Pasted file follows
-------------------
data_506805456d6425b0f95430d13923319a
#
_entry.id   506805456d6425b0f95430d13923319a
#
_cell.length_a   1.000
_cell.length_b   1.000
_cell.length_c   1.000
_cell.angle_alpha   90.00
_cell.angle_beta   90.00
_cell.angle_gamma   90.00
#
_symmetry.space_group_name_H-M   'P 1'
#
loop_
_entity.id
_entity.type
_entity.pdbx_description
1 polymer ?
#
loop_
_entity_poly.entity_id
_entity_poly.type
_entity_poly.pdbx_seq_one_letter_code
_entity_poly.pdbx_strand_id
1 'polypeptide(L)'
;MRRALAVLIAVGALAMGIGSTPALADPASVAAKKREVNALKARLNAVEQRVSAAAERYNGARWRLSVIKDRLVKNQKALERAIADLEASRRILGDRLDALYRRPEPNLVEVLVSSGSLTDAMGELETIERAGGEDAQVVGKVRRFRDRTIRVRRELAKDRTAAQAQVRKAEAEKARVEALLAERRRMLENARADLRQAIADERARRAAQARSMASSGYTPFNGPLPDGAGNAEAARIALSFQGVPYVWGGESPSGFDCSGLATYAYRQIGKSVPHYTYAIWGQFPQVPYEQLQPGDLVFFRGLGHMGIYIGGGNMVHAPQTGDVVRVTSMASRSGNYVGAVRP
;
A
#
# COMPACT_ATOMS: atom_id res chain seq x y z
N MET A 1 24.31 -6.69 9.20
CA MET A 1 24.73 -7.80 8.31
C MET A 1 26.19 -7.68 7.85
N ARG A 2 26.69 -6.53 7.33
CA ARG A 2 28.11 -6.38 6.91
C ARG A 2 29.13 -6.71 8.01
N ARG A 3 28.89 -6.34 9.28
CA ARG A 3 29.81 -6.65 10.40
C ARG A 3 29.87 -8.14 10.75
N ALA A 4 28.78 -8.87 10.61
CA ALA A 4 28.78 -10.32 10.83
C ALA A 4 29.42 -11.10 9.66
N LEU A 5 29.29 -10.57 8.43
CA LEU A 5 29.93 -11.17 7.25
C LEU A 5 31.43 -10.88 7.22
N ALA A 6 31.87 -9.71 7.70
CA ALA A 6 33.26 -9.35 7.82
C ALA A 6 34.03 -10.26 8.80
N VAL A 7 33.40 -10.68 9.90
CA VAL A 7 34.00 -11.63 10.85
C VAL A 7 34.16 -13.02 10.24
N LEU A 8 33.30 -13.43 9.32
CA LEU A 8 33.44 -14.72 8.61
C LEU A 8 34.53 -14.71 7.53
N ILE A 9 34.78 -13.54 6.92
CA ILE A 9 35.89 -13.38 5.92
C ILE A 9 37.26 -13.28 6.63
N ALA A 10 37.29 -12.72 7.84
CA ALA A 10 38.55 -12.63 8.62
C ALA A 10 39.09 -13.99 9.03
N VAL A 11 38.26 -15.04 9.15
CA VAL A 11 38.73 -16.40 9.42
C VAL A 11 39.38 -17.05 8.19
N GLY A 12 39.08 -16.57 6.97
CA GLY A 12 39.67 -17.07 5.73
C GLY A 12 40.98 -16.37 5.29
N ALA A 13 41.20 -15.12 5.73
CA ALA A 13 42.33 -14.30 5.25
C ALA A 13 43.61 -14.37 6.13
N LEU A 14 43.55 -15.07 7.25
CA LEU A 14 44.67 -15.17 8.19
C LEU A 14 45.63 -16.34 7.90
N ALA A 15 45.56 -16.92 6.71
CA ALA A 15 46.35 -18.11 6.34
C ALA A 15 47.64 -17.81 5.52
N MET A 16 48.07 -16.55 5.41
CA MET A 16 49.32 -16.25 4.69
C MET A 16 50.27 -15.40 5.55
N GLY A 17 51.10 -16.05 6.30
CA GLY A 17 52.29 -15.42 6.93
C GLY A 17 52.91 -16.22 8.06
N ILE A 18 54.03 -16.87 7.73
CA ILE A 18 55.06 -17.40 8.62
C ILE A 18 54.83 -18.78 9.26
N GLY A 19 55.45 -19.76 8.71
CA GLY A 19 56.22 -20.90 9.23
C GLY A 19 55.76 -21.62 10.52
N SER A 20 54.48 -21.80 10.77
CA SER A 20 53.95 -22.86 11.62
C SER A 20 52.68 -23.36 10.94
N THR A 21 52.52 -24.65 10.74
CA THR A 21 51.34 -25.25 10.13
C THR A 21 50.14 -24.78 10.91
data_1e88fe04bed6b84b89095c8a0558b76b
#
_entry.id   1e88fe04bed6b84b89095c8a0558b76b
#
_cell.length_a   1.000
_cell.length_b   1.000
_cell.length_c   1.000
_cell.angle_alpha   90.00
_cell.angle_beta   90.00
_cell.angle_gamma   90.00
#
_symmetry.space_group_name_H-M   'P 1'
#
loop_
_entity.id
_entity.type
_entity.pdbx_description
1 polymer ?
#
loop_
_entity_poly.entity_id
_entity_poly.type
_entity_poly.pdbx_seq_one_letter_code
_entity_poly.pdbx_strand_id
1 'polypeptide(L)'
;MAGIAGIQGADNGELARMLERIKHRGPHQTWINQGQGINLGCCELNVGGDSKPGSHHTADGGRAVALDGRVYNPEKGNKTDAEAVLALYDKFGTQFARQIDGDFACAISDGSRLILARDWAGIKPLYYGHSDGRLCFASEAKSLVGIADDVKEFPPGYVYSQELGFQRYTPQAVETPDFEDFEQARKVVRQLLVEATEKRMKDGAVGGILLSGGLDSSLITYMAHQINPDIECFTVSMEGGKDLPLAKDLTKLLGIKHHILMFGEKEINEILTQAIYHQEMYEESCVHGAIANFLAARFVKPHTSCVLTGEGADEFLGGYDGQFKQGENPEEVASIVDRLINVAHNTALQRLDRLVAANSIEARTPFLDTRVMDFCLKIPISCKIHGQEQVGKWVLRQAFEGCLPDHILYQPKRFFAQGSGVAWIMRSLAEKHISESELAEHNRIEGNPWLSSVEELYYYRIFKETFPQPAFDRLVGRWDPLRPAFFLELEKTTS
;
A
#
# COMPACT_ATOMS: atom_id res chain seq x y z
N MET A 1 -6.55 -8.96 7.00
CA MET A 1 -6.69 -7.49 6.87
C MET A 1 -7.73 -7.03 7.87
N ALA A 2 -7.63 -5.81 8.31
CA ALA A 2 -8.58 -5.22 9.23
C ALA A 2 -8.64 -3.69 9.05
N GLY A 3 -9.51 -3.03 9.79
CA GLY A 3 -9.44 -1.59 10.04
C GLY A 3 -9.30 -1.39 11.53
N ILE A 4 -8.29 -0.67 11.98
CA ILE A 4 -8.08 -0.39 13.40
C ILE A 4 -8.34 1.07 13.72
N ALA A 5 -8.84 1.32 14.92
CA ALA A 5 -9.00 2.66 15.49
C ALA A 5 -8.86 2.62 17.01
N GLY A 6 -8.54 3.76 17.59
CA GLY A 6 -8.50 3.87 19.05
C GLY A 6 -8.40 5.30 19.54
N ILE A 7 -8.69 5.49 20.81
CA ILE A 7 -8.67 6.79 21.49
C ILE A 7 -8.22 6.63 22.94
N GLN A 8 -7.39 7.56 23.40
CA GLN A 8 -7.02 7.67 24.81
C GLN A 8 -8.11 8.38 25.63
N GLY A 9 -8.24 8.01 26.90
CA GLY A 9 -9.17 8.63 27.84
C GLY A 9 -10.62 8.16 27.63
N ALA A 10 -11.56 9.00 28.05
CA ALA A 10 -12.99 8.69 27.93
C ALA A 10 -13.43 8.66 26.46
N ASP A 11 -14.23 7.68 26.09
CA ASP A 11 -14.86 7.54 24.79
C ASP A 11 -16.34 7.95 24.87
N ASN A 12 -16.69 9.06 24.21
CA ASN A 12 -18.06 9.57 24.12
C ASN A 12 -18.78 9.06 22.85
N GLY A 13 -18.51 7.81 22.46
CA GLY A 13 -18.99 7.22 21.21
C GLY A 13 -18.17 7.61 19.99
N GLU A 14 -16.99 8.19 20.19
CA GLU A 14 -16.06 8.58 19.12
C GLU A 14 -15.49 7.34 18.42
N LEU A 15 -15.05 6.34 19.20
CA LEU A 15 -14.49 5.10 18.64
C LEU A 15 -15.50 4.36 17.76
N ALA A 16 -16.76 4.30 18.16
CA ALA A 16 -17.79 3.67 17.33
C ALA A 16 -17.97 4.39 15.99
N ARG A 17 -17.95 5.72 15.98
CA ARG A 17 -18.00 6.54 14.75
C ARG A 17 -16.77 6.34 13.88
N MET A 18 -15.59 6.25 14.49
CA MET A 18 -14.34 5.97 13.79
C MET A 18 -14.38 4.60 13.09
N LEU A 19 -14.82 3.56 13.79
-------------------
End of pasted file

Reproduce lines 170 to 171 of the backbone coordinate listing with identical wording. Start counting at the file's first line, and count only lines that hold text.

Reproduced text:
CA ALA A 16 -17.79 3.67 17.33
C ALA A 16 -17.97 4.39 15.99